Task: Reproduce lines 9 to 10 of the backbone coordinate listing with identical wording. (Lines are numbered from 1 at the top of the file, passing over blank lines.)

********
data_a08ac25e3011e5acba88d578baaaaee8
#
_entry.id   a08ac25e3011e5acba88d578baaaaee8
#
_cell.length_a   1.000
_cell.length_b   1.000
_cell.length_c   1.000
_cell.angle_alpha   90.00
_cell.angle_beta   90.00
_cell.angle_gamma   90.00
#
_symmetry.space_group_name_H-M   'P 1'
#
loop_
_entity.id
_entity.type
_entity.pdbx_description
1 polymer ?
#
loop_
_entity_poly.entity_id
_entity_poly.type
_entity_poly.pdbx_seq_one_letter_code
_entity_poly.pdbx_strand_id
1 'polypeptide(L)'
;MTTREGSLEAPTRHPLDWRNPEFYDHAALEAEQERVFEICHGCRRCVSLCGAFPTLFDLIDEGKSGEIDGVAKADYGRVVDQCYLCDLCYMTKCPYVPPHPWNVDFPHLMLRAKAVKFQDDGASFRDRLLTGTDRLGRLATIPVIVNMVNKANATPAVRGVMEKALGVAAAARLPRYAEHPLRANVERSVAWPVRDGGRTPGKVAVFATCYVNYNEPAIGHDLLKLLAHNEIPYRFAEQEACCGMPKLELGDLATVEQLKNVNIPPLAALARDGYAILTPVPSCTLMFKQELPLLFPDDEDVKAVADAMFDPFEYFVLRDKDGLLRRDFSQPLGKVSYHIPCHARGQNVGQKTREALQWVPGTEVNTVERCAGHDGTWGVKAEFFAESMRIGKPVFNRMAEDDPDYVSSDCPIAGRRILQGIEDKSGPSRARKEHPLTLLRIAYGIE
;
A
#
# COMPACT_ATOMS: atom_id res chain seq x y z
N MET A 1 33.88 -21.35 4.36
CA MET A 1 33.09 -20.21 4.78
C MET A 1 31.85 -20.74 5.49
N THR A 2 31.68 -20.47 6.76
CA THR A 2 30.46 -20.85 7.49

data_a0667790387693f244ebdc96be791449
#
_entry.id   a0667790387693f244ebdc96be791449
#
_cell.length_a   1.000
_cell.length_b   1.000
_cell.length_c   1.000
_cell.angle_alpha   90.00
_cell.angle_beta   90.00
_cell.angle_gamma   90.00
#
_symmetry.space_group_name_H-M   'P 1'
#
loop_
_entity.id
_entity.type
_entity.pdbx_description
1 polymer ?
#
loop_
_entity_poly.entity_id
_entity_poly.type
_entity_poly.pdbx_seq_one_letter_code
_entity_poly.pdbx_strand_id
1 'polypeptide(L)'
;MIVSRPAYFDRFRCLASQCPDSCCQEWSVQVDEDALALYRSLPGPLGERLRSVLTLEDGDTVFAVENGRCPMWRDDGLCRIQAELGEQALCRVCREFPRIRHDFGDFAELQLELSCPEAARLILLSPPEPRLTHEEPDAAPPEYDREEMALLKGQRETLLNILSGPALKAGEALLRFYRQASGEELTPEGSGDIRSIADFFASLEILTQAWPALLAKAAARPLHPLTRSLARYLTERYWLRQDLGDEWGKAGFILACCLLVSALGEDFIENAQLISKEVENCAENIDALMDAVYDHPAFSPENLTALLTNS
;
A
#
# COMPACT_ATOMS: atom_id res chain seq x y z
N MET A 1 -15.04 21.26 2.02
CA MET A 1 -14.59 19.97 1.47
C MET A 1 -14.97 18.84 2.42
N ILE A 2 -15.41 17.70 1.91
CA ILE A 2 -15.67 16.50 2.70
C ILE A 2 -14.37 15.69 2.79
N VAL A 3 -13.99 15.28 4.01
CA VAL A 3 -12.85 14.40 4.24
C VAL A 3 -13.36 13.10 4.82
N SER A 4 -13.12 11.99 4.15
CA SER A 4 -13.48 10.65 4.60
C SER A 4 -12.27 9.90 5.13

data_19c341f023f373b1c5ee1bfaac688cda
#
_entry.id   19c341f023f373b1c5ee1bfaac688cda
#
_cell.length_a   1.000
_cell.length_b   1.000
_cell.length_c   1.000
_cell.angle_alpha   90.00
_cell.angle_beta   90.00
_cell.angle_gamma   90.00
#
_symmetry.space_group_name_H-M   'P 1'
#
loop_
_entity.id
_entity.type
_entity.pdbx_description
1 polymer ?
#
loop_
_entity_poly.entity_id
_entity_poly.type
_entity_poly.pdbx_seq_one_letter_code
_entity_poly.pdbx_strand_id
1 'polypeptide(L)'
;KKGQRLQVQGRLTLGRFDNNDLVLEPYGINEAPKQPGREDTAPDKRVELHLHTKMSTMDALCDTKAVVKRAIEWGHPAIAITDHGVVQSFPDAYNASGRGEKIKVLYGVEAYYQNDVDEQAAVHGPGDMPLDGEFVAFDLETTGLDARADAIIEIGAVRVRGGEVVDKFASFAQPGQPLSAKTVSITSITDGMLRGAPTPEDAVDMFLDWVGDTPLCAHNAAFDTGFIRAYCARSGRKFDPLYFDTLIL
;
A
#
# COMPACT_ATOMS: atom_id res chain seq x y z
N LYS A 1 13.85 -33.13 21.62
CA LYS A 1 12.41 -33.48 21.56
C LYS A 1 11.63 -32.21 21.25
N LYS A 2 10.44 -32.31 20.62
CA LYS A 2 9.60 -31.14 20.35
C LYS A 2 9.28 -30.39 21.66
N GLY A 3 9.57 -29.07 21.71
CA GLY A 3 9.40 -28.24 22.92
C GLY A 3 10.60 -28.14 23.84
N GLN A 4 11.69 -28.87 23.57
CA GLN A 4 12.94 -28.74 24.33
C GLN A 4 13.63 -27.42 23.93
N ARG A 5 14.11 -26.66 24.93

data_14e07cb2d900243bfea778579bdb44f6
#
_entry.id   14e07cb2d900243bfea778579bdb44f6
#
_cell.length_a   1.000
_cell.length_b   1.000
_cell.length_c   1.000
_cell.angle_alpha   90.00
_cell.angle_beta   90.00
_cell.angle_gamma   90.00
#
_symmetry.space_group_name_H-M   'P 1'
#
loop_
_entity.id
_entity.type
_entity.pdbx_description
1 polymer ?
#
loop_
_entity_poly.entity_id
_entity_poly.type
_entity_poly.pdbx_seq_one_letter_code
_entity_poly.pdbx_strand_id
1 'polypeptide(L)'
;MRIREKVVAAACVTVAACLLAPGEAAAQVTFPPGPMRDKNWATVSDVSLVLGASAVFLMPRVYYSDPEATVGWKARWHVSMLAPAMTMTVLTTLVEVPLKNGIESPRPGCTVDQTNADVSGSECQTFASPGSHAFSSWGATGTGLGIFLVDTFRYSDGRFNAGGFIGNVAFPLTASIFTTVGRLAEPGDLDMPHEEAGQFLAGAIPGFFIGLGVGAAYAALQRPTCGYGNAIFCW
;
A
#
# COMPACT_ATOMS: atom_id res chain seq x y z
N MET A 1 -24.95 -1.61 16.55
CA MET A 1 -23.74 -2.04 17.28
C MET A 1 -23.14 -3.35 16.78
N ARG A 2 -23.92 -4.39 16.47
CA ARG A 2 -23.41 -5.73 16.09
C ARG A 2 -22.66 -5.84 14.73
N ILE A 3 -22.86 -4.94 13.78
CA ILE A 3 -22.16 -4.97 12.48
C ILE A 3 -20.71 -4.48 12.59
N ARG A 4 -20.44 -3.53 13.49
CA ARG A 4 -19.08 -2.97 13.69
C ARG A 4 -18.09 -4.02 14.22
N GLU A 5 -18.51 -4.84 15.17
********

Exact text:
_cell.angle_beta   90.00
_cell.angle_gamma   90.00